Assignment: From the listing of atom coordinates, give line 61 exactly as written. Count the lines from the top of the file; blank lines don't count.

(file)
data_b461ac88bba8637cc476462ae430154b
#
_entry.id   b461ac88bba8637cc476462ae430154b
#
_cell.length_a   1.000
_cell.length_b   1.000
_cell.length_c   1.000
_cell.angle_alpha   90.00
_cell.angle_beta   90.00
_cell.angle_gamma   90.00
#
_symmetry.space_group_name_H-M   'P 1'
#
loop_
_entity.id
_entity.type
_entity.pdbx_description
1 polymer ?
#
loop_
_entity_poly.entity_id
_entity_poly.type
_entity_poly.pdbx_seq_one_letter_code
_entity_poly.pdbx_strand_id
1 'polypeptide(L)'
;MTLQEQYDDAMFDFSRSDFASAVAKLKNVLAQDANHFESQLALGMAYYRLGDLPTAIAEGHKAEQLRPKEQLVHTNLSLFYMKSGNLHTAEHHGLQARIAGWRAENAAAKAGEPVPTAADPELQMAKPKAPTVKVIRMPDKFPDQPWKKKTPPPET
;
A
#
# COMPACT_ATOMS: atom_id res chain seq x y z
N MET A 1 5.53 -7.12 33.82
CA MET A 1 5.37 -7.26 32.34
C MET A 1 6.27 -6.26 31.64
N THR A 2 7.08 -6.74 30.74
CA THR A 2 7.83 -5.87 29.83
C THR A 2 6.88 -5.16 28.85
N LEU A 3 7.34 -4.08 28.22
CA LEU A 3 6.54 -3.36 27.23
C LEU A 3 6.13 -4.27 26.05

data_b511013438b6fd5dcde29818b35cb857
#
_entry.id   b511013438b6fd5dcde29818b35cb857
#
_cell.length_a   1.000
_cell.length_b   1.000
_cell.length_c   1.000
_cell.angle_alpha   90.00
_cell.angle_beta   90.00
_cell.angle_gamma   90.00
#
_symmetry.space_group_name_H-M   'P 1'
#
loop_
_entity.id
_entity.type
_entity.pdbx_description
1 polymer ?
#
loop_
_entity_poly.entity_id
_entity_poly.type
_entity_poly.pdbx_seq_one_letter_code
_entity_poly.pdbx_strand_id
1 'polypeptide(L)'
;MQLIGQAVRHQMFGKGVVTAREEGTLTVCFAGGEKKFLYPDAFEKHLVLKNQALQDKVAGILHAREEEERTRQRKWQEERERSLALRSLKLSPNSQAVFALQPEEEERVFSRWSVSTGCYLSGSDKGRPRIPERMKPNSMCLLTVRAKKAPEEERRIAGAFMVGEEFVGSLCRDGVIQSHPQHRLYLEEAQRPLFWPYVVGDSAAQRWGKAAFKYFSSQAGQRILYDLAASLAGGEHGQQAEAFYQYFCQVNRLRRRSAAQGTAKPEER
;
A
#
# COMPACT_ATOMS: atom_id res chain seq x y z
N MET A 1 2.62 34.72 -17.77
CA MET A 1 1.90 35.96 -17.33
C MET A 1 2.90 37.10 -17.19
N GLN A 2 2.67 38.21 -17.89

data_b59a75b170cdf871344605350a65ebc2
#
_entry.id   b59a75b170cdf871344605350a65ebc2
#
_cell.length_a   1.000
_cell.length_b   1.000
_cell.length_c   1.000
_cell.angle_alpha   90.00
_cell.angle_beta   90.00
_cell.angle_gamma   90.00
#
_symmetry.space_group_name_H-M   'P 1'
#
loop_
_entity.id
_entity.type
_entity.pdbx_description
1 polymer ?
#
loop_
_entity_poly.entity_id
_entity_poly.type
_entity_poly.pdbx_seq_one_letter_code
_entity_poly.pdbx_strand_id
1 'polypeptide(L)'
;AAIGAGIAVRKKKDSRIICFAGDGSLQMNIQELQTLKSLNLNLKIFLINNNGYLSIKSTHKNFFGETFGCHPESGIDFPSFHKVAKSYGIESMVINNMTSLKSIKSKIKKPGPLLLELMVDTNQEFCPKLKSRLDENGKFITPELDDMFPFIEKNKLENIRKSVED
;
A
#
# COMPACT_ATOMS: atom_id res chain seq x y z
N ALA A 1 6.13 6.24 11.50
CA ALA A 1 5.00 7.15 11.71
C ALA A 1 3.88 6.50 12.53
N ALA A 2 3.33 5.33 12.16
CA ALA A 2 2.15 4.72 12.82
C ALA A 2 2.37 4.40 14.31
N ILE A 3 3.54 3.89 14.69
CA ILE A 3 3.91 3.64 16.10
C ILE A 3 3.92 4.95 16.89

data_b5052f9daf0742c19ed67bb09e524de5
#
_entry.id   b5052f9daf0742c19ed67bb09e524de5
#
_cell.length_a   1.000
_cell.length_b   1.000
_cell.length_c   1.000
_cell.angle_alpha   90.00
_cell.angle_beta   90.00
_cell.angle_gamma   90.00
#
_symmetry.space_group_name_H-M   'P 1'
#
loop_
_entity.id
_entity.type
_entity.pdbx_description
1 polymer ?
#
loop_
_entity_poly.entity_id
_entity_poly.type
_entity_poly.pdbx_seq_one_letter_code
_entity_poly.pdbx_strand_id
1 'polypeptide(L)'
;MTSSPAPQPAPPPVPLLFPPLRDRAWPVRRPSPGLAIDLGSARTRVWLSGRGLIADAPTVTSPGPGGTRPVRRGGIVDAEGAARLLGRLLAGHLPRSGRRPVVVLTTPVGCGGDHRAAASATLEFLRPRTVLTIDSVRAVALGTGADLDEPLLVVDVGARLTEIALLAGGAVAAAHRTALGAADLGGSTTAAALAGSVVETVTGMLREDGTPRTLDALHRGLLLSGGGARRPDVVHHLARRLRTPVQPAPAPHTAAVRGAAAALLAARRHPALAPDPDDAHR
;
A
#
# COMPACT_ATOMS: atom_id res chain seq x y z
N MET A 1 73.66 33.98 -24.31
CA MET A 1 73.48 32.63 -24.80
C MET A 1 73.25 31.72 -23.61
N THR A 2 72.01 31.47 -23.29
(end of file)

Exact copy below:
_entity_poly.type